A Tsunami (Japanese for 'harbour wave') is a wave generated by an undersea earthquake,landslip or volcanic eruption so if you want to demonstrate what causes a tsunami rarher than it effect that it may have then we have to think about simulating an undersea earthquake.
I think that the easiest way is to construct a wave tank,as you considered.A good size would be about 70cm long x 40cm wide x 10cm deep.
Next make a flap from perspex or wood about 5cm long x 40cm wide (a little smaller than the width of the tank) x a few mm thick ,with a hinge fastened along the 40cm side.Fasten the hinge to the base of the tank at one end with the hinge furthest away from the end wall.Now connect a piece of thick wire to the flap so that the wire projects out of the water.Pulling the wire sharply should rotate the flap about its hinge.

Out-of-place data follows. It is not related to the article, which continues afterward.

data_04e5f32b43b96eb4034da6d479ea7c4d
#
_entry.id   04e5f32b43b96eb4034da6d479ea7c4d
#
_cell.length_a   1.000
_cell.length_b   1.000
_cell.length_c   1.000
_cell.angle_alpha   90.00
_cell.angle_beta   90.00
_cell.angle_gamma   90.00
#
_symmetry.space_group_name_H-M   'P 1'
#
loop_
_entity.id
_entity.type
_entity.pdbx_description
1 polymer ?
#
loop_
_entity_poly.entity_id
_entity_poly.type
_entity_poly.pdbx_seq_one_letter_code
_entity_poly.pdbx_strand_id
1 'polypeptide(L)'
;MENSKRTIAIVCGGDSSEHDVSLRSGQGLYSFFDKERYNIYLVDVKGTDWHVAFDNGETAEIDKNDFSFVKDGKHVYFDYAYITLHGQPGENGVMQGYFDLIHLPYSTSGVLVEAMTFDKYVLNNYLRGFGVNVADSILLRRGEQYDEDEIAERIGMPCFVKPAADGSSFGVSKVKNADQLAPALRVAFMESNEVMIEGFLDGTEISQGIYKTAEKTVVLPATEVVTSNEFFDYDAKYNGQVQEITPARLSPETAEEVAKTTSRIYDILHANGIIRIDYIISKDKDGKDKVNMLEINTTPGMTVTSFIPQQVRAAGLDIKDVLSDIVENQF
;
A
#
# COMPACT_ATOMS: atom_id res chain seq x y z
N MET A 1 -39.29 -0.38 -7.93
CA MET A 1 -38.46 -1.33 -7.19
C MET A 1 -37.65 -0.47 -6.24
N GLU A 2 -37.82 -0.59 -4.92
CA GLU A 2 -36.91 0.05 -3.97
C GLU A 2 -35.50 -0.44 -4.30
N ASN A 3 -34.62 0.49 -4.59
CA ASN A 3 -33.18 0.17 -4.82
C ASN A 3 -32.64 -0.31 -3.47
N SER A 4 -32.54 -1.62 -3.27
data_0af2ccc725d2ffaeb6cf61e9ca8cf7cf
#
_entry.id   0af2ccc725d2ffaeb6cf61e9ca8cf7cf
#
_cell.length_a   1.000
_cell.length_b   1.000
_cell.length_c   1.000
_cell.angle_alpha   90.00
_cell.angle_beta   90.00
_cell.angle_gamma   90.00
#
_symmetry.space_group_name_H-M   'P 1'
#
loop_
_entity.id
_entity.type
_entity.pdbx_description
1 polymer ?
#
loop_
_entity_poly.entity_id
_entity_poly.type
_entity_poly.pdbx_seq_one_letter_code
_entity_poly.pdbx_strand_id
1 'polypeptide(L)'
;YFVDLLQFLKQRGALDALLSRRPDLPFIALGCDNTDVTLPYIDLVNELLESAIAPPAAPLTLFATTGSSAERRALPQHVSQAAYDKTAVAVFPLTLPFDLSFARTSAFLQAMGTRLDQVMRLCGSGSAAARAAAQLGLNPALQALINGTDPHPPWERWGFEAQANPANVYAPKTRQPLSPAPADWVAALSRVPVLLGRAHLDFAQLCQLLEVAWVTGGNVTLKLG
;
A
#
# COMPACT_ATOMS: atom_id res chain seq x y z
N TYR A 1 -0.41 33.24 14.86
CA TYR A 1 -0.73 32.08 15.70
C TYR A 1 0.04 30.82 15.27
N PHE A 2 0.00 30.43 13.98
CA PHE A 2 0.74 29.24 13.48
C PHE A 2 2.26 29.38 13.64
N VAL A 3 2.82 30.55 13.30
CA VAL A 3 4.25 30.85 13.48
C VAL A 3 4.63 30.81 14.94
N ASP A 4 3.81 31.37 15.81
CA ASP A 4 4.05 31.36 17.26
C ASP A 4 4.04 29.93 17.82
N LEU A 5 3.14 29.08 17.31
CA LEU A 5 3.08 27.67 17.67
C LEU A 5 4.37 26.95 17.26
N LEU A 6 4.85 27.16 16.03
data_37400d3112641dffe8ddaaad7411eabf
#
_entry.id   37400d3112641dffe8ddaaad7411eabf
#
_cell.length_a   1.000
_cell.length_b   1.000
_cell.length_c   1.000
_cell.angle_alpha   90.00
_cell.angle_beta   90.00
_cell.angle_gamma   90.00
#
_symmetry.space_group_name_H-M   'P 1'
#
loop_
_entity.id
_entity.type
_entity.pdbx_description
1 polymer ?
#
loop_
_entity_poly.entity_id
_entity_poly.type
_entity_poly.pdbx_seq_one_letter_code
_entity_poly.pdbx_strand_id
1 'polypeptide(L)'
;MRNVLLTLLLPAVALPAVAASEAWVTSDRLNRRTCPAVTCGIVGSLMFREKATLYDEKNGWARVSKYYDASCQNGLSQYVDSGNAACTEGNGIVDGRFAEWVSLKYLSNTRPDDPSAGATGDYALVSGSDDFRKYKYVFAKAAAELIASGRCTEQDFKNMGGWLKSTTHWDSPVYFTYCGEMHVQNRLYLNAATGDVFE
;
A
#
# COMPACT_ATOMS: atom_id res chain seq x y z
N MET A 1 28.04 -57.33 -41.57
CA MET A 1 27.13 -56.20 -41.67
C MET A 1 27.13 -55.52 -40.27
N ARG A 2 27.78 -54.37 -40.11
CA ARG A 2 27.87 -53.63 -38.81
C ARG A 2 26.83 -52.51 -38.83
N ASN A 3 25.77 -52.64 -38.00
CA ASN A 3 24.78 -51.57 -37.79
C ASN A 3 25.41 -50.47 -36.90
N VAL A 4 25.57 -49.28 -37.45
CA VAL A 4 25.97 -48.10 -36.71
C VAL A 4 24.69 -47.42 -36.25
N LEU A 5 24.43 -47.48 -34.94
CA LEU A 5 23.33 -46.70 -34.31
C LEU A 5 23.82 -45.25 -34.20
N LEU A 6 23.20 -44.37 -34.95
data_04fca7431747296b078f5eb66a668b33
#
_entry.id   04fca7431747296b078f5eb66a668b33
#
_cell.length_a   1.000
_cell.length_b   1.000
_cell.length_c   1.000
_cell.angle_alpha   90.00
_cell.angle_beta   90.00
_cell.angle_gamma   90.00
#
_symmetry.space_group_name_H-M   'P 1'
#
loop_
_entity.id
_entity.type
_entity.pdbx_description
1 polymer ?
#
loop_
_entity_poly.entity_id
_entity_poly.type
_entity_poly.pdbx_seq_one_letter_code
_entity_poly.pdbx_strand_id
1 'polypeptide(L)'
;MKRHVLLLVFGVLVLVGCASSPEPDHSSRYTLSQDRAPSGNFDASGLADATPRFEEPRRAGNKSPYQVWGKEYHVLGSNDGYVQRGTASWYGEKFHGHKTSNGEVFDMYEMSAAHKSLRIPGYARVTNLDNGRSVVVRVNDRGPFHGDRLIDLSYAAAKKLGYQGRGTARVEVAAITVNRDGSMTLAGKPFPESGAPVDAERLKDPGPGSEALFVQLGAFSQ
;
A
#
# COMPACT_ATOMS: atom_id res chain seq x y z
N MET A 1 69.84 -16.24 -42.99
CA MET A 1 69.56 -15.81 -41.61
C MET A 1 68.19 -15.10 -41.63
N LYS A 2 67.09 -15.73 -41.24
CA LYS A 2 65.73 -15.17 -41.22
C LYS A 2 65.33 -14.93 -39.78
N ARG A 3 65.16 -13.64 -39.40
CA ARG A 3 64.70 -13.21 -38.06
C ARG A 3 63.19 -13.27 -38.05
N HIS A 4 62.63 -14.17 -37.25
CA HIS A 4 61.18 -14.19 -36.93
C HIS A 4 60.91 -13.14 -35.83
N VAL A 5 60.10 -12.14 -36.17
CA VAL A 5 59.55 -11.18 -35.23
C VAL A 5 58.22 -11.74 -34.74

Now with about a 5cm depth of water,when you pull the wire this should simulate a sea-floor disturbance which is what happens in a tsunami.
If you make the floor of the tank slope upwards so that,at the far end away from the hinge, the water level is only about 2cm you may be able to simulate the increase in wave height which occurs in real tsunami as the wave approaches the coastal shallows. Why not experiment with different size flaps and different water depths?
This page is maintained by Tanveer Hussain.
Last updated Wed Dec 3rd '97.